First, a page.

We'd like to get all the sessions monitored. That's one of the highest priorities, as far as the business is concerned. Right now we are hand-picking certain sessions that need to be monitored and leaving the rest because of the bandwidth issues. So the number one goal is to get everything under the Corvil umbrella. And then we would start thinking about using Corvil at the next level to make some routing decisions.

In our company, Corvil is used by the trade desk, which has six people, and in networking there are another six. Overall, around 15 to 20 people are using Corvil in our firm right now.

I would rate the solution at nine out of ten. It gives us everything we need. The only negative is that it needs people who are more skilled to administer and manage the system.

Disclosure: PeerSpot contacted the reviewer to collect the review and to validate authenticity. The reviewer was referred by the vendor, but the review is not subject to editing or approval by the vendor.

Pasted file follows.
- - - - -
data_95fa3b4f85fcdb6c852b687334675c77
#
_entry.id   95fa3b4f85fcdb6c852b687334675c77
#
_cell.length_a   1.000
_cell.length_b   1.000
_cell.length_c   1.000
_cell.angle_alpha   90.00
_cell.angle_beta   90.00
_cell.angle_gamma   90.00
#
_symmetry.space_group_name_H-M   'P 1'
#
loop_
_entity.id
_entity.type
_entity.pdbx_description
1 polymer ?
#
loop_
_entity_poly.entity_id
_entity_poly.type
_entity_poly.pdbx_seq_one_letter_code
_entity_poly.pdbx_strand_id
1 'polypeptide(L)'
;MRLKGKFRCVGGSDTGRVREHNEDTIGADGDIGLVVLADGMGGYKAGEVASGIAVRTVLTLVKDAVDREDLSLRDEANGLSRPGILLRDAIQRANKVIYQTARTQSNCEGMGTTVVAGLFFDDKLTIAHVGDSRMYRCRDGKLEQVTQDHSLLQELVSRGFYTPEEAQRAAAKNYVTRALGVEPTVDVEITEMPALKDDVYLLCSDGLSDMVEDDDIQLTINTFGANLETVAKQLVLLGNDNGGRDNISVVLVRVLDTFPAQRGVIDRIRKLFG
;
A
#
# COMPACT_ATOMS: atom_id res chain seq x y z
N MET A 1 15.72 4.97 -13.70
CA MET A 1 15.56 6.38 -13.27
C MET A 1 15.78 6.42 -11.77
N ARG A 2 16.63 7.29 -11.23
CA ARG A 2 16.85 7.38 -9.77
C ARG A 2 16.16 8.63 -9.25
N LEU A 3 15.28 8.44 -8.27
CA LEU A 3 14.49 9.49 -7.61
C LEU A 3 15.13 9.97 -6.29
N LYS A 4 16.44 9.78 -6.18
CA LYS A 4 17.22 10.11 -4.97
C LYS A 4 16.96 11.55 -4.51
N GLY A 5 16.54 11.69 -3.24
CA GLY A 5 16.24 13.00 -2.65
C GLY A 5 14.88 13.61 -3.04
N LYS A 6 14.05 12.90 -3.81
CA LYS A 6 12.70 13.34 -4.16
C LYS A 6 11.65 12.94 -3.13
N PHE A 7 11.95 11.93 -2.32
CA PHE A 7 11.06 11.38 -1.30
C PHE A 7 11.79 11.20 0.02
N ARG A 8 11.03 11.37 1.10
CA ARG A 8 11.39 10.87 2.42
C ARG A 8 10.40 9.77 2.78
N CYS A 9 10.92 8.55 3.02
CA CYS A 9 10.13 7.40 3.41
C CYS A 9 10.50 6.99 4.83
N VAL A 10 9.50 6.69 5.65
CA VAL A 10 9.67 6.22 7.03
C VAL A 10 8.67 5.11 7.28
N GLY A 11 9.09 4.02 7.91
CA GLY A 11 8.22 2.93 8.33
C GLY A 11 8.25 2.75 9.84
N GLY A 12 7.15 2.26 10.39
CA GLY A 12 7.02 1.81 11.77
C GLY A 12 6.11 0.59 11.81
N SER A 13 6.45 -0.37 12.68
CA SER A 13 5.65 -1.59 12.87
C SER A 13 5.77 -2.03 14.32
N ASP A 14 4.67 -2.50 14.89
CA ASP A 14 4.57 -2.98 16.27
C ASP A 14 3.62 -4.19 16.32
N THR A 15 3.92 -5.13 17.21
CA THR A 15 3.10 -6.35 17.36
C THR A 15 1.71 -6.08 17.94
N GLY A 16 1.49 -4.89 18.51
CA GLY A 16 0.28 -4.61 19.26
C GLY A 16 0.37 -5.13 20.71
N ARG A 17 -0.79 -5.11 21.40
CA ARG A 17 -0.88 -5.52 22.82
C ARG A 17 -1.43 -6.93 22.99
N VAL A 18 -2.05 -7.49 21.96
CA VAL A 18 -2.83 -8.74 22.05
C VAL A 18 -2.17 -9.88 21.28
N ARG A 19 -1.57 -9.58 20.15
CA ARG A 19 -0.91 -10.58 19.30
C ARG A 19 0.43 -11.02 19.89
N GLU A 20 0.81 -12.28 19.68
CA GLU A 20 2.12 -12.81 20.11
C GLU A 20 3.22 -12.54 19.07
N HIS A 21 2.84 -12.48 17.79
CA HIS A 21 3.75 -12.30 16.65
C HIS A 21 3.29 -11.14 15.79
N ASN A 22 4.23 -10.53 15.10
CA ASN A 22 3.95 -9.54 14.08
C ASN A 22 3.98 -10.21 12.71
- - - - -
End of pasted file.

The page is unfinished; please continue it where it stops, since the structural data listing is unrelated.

Buyer's Guide
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Find out what your peers are saying about PICO, NETSCOUT, Riverbed and others in Network Monitoring Software. Updated: July 2022.
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reviewer1020198 - PeerSpot reviewer
User with 10,001+ employees
Real User
Helps us understand how much time is spent within our applications processing any particular order
Pros and Cons
  • "We can use CLI with the UI for configuring the new monitoring system, which is good."
  • "With the Corvil Stored Data Analyzer module, we can use it for test data or a set of production data to set up the configuration for latency setup, so we can use the fields to correlate messages."
  • "We use the data to analyze how much time we spend within the applications. Then, based on that, we are doing multiple analyses and types of investigations to work on reducing the amount of time spent on the latency, which helps our applications."